Like The Catcher in the Rye, but with more cannibalism

The coming-of-age novel (or Bildungsroman, if you want to be fancy about it), is very popular, but there are so many disappointing and forgettable examples in the genre that just reheat the same old stew, blurring together in a checklist of clichés: carefree young person lives in blissful innocence of the dangers/complexities/injustices of the world around them, experiences an eye-opening event that shatters this innocence and changes them irrevocably, catapulting them into the burdensome weight of adulthood.


We’ve all read the classic coming-of-age novels; the ones they make you read in school: To Kill a Mockingbird, The Catcher in the Rye, The House on Mango Street, A Tree Grows in Brooklyn, etc, and those are all fine books, but my schoolgirl days are long behind me, and I like my coming-of-age books to have a little something different—something dark or unexpected, something that transcends the typical coming-of-age template.

Here are ten of them that do just that.

When We Were Animals

A small Midwestern town has a longstanding traditional rite of passage: during every full moon, all of its pubescent teenagers “breach;” they are compelled to run wild, performing acts of violence, vandalism and sexual abandon, helpless to resist until the sun comes up. All except Lumen, that is, who is stubbornly resisting this transition. It’s fabulism, but it’s still a shockingly perfect depiction of adolescence.

Lullabies for Little Criminals

12 year old Baby and her dad live in Montreal where her wide-eyed insouciance propels her through the streets full of pimps and junkies unscathed. Jules was 15 when Baby was born, so their relationship is more like best friends than father/daughter, and with his heroin habit and mental illness, Baby is by far the more capable of the two. With her mix of giddy innocence and old soul wisdom, Baby’s is a phenomenal POV.

Bones & All

Maren has one character flaw: whenever someone feels affection for her, she eats them. Oops! Her first meal was the babysitter; her mother returned home to a pile of bones on the floor and part of an ear in her baby’s mouth. She leaves Maren on her own when she turns 16, sending her on a quest to find her father, with whom she may have some things in common. Adventures ensue. It sounds dark, but it’s funny. Promise.

Tell the Wolves I’m Home

No fantasy here, nor is the situation all that unusual, but it’s my favorite C.O.A. novel ever, and it’s my list, so ppblt! This is the sad, sweet story of a lonely girl named June growing up in the late 80’s whose beloved uncle Finn has just died of a new disease called AIDS. When June meets Finn’s friend Toby, they bond over their grief and form a friendship that celebrates Finn’s life and heals their own. Tissues.

Perfect Peace

Perfect is a pampered 8 year old girl when she is told she’s biologically male. Her mother wanted a daughter so badly that after 6 sons in a row, she decided to raise the seventh as a girl, until the lie became impossible to sustain. In a rural black community in1940’s Arkansas, Perfect, now Paul, must navigate expectations of masculinity and sacrifice the special privilege of being a daughter. And many worse things.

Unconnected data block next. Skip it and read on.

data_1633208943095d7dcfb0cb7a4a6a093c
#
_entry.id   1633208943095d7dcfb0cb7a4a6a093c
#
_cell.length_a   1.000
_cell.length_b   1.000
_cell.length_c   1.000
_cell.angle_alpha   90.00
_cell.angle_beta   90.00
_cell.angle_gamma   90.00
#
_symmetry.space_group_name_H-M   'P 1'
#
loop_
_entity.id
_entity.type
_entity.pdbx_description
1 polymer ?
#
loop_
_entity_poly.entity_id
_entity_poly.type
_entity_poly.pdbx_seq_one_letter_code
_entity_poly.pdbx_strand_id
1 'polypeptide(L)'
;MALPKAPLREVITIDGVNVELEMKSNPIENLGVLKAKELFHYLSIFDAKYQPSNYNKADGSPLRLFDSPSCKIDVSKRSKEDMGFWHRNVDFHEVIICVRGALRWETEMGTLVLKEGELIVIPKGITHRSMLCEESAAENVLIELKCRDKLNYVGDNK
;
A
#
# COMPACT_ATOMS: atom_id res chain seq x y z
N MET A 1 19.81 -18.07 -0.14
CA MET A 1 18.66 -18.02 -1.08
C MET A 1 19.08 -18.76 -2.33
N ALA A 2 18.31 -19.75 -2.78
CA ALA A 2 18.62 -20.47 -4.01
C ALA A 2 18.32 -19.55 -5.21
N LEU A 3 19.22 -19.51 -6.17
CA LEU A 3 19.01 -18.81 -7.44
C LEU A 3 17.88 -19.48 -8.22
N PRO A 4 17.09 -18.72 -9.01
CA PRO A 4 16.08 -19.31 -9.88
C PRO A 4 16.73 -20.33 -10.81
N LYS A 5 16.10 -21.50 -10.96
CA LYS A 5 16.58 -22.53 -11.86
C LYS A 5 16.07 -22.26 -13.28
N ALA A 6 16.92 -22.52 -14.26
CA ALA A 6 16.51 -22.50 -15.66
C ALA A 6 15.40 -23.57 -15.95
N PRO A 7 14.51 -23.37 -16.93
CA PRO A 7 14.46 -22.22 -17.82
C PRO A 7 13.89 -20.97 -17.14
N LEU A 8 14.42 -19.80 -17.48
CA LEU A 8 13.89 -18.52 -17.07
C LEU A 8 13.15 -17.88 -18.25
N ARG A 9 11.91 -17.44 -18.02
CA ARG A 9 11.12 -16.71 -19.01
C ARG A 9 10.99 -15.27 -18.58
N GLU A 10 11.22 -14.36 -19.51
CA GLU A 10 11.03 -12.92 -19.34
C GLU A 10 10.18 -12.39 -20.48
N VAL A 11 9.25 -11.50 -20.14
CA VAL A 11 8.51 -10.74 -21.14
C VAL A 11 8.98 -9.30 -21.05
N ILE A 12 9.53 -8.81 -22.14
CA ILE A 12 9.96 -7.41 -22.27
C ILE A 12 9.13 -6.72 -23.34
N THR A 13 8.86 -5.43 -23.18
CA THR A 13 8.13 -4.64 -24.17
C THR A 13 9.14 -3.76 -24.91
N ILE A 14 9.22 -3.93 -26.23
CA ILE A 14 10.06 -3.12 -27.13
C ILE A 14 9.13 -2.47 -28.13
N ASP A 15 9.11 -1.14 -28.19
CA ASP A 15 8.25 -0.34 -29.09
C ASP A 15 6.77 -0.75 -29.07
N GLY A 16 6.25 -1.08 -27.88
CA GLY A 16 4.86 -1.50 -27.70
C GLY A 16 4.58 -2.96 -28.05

Every Heart a Doorway

Not precisely C.O.A., but C.O.A.-adjacent, this book is about a therapeutic school for children who have gone through portals to fantasy worlds and returned against their wills; completely unsuited for living in the “real” world and yearning to return to the only place that ever felt like home to them. It doesn’t dwell overmuch on “life lessons learned,” but it’s a perfect depiction of the alienation of adolescence.

The Last Days of California

Road trip to The Rapture! An evangelical family travels from their home in Alabama to California, where the Second Coming is scheduled to take place. However, their two teenage daughters, one secretly pregnant, lack religious zeal, and the story is an emotional road trip through Jess’ 15 year old unpregnant eyes as she stares out the window pondering life, faith, family and self with unusual clarity and sensitivity.

Golden Boy

Max is 16, intersex, and a rape victim. Before the assault, he’d been a happy, normal ‘golden’ boy, but the attack and its consequences send him and his family into an emotional and psychological tailspin as they are forced to address a situation they’d avoided until now. The rape scene may be too graphic for some readers, but if you can get past that, it’s a powerful story of family and secrets and identity.

The Particular Sadness of Lemon Cake

On her 9th birthday, Rose Edelstein discovers she has a palate so sensitive she can taste the emotions of whomever prepared her food, and her lemon-flavored birthday cake reveals her seemingly happy mother’s sorrow and dissatisfaction. A quirky-sweet-saddish family story that offers a unique spin on the C.O.A. convention of a young character’s dawning awareness of the emotional complexities and nuances of others.

The Age of Miracles

An ordinary C.O.A. story set against an extraordinary backdrop, this book depicts a suburban Californian family’s experiences when the Earth’s rotation begins to slow, causing disruption in gravity, changes in electromagnetic fields, dead crops and animals. Amidst these global changes, 11 year old Julia is an observer to the strain in her parents’ relationship, while experiencing her own growing pains and awareness.

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